For some young children, learning the basics of 1-2-3 can be easy as A-B-C, but because early numeracy skills often receive less attention than early literacy skills, children who lag in number comprehension may fall behind academically in kindergarten and beyond.
Keting Chen, human sciences doctoral student in the Department of Child, Youth and Family Studies, is exploring how home and child care environments are associated with preschoolers’ numeracy skills — the ability to understand and work with numbers — and how parents and teachers can ensure those skills are where they need to be once the children enter school.
Funded by a one-year grant from the Buffett Early Childhood Institute’s Graduate Scholars program, Chen’s dissertation project is designed to identify factors at home and in child care environments that predict children’s numeracy skills, and how the two settings jointly contribute to early learners’ number comprehension.
“Research indicates young children’s numeracy skills are very important in predicting later academic success,” she said. “We have found significant, individual differences among students upon entry into kindergarten, and I’m interested to learn why these differences occur so early.”
Chen aims to identify important aspects of early childhood numeracy environments, such as parents’ and teachers’ early math knowledge, and frequency of numeracy activities. Her study will include 120 preschool-aged children — and their parents and teachers — with diverse socioeconomic backgrounds.
Parents and teachers will be asked to report how often they do numeracy activities, and children’s numeracy skills will be assessed. Researchers will use video observations of parent-child interactions during those activities to examine both home and childcare environments and their associations with children’s numeracy development.
“Video observations help us better understand what numeracy activities look like — games, reading, cooking or other math concepts embedded in those activities,” Chen said.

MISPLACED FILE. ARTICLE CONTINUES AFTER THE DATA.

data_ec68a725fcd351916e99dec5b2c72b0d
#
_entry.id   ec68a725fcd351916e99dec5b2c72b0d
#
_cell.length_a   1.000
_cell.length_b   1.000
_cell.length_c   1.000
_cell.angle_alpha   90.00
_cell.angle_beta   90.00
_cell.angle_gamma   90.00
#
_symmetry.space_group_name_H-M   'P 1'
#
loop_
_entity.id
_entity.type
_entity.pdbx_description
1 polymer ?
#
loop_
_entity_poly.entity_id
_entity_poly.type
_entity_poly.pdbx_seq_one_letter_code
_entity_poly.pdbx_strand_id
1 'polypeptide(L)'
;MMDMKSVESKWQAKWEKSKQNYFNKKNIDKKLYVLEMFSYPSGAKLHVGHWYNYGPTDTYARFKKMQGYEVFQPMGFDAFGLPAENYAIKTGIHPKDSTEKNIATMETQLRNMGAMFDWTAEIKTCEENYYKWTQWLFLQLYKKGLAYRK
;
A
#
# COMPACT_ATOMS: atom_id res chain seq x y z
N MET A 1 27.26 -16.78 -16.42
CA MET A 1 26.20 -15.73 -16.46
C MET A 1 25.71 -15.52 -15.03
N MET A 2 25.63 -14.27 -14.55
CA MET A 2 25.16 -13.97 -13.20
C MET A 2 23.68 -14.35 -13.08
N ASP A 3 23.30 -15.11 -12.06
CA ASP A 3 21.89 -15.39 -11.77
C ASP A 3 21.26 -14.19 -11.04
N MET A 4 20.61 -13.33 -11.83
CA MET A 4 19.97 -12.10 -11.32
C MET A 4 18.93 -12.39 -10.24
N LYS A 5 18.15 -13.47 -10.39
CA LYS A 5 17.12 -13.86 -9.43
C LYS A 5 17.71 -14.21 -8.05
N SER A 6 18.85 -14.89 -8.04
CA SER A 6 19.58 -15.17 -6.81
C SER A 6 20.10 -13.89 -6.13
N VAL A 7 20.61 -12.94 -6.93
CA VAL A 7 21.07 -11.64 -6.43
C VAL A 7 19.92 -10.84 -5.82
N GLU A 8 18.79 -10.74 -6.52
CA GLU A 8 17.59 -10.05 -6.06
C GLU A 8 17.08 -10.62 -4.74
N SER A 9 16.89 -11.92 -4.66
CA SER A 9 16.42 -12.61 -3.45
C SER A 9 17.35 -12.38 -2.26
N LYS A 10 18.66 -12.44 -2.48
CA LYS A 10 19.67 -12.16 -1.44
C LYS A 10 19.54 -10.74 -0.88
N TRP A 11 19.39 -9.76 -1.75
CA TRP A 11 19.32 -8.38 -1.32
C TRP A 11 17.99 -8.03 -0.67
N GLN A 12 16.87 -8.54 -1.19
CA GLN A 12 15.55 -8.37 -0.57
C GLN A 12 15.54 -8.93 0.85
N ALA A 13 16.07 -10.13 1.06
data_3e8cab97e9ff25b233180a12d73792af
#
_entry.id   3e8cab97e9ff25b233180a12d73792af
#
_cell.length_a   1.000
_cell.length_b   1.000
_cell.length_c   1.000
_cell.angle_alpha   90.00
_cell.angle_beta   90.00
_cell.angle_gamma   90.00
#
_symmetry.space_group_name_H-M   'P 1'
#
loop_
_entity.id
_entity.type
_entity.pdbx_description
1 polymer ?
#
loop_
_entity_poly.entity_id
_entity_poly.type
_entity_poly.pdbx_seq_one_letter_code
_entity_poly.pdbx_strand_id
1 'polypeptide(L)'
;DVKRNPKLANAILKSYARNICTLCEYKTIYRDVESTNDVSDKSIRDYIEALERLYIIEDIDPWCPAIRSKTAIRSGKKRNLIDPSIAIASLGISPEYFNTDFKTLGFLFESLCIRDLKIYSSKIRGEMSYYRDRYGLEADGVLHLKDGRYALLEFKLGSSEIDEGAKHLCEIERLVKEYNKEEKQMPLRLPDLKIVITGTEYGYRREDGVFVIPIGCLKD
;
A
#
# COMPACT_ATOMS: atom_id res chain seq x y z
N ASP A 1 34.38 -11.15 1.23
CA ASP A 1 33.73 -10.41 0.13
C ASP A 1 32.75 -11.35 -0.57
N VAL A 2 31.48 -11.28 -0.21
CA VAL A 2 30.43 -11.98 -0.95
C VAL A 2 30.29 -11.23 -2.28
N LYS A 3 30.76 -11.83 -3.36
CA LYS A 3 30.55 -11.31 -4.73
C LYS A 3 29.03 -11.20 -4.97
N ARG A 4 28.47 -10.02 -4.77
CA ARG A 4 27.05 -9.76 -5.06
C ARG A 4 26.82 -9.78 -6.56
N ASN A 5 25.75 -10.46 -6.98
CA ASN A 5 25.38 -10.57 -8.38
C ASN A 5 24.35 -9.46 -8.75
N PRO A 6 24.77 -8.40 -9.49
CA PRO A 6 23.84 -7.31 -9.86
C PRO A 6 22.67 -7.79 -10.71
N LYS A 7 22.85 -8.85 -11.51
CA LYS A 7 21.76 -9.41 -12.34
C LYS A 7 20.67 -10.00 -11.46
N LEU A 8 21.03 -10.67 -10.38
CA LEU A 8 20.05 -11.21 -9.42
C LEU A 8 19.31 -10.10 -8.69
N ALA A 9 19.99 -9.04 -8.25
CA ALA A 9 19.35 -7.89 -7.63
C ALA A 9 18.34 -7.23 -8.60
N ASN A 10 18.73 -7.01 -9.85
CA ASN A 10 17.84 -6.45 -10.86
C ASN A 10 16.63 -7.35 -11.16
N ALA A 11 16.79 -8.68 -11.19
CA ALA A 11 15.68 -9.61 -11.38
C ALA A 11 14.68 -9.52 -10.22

She also wants to gauge parents’ knowledge of typical numeracy skill development — for example, whether parents think a 4-year-old has a specific skill or not. This data will help Chen determine whether parents are designing age-appropriate numeracy activities.
Not surprisingly, Chen said, studies show more-frequent home numeracy activities better prepare children to begin school. However, she said, that research generally focuses on one environment — either the family or child care setting.
“I’m looking at both contexts to better understand how each context supports those skills, and whether they are supported similarly or differently,” Chen said.
She noted that general math skills include many concepts — numbers, patterns, shapes, spatial ability — and an early understanding of number concepts and strong numeracy skills are important for future academic success. Children typically begin learning number words and addressing the meaning and value of the words as toddlers.
A few years ago, as a graduate student at East China Normal University in Shanghai, Chen noticed that several 3-year-old children could verbally count fairly high — as high as 30, for example. But they did not necessarily understand what those numbers meant.
“They could count by memorizing the number words, but they didn’t yet understand the meaning of a request such as, ‘Can you bring me four oranges?’” she said. “That concept had not yet developed at their age. That interested me; I had never thought about that.”
Chen also found different skill levels among children of the same age. While some had begun to master numeracy skills, others lagged. The children who were further along, she said, were those whose parents took more time teaching them at home.
She quickly recognized the need for parents and teachers to understand what children know, and when, to appropriately tailor teaching methods. Because children have varying exposures to numbers at home, Chen believes teaching plans must include all numeracy concepts.
Chen’s faculty advisors are Amy Napoli, assistant professor in Child, Youth and Family Studies, and Julia Torquati, professor and graduate director in Child, Youth and Family Studies, and Buffett Early Childhood Institute community chair.